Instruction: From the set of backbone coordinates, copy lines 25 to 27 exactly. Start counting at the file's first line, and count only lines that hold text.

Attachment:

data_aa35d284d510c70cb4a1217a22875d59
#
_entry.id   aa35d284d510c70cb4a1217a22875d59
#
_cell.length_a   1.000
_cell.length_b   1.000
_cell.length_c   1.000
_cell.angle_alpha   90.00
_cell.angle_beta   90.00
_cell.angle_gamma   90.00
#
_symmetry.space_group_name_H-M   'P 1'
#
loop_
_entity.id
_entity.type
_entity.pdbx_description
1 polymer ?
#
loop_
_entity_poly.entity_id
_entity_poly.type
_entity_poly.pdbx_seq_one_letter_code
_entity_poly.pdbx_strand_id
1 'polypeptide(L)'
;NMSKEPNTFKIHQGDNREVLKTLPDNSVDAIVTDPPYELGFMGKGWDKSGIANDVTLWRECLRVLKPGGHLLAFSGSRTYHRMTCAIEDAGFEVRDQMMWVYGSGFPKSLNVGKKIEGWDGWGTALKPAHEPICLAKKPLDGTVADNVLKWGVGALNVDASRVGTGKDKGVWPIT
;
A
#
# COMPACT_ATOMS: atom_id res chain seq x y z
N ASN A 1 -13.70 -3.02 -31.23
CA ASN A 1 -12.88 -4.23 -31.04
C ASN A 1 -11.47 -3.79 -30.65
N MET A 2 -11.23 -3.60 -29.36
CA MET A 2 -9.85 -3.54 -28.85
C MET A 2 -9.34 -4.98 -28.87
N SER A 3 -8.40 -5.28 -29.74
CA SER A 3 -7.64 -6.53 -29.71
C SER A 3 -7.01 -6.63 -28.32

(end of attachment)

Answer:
1 'polypeptide(L)'
;NMSKEPNTFKIHQGDNREVLKTLPDNSVDAIVTDPPYELGFMGKGWDKSGIANDVTLWRECLRVLKPGGHLLAFSGSRTYHRMTCAIEDAGFEVRDQMMWVYGSGFPKSLNVGKKIEGWDGWGTALKPAHEPICLAKKPLDGTVADNVLKWGVGALNVDASRVGTGKDKGVWPIT
;